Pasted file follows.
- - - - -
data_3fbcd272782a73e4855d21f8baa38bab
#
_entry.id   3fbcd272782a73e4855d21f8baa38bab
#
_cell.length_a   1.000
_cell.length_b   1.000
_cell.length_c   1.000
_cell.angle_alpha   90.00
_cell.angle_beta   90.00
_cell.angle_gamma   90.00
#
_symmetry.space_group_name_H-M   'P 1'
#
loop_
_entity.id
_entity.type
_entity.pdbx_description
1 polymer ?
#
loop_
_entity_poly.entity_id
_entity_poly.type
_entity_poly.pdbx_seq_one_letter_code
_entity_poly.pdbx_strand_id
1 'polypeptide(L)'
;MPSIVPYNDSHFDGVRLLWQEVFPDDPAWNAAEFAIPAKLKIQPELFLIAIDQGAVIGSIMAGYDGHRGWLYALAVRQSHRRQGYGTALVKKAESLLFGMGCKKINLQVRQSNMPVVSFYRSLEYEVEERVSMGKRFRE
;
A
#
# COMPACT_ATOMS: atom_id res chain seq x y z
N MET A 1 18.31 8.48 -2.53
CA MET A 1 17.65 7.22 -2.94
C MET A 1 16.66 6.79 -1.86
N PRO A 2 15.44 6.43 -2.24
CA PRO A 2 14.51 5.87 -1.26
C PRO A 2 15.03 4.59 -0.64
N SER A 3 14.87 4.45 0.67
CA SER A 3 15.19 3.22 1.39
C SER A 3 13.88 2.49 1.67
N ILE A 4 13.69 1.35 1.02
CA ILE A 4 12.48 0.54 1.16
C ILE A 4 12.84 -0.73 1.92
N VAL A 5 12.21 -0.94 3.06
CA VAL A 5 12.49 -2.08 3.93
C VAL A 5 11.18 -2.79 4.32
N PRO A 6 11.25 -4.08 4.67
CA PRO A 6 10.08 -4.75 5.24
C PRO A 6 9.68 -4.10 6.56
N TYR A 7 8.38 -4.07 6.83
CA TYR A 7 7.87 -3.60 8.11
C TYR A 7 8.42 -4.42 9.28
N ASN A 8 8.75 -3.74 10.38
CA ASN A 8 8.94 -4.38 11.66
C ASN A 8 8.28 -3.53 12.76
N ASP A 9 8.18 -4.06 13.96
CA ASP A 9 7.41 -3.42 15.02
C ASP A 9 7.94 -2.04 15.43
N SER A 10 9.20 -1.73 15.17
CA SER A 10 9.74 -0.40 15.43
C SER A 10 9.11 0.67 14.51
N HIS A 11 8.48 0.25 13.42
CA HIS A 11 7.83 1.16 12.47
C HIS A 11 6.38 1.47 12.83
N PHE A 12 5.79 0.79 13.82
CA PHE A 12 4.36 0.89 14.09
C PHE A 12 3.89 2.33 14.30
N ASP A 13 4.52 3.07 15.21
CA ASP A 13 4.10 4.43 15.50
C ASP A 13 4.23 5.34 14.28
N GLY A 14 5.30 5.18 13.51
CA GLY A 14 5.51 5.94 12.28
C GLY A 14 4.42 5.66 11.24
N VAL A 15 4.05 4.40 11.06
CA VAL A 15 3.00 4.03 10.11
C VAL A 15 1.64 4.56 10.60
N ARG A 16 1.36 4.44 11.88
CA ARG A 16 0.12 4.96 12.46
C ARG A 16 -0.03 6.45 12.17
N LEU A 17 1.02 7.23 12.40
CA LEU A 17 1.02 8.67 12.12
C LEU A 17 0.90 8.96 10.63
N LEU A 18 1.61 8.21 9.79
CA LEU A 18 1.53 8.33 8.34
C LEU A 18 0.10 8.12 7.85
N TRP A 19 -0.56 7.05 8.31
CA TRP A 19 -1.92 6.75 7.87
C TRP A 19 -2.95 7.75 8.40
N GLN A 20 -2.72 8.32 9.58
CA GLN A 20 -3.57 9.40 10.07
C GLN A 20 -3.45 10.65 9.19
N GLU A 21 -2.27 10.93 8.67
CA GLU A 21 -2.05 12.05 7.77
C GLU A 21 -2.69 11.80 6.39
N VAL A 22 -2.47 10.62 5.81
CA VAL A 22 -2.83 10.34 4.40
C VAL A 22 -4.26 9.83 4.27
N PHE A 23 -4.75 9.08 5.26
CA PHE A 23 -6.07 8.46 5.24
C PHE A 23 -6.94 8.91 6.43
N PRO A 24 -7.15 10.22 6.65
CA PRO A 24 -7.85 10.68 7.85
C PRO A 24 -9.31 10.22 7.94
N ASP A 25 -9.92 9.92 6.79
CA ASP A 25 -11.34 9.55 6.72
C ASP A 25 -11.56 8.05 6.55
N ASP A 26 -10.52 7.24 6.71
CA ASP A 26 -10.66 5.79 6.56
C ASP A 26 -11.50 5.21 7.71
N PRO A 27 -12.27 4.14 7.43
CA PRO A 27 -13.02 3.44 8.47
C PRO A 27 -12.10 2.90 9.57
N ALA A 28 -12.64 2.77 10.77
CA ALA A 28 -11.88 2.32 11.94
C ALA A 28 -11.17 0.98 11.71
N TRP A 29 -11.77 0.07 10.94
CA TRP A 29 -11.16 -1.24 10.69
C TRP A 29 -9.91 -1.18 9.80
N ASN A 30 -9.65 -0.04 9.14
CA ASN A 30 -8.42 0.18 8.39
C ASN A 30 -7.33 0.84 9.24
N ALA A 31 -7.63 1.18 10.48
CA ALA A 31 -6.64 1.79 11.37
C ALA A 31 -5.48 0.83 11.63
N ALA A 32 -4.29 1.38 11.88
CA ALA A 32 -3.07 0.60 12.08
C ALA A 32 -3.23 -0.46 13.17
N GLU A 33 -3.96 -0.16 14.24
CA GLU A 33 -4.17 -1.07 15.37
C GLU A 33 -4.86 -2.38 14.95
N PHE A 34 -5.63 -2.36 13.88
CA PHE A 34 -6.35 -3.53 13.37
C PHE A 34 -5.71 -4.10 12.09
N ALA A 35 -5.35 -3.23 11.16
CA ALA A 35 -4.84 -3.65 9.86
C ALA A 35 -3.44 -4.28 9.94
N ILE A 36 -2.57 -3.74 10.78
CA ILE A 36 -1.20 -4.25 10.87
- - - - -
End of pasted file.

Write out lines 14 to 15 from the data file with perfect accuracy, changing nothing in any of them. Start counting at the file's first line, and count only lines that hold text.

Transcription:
loop_
_entity.id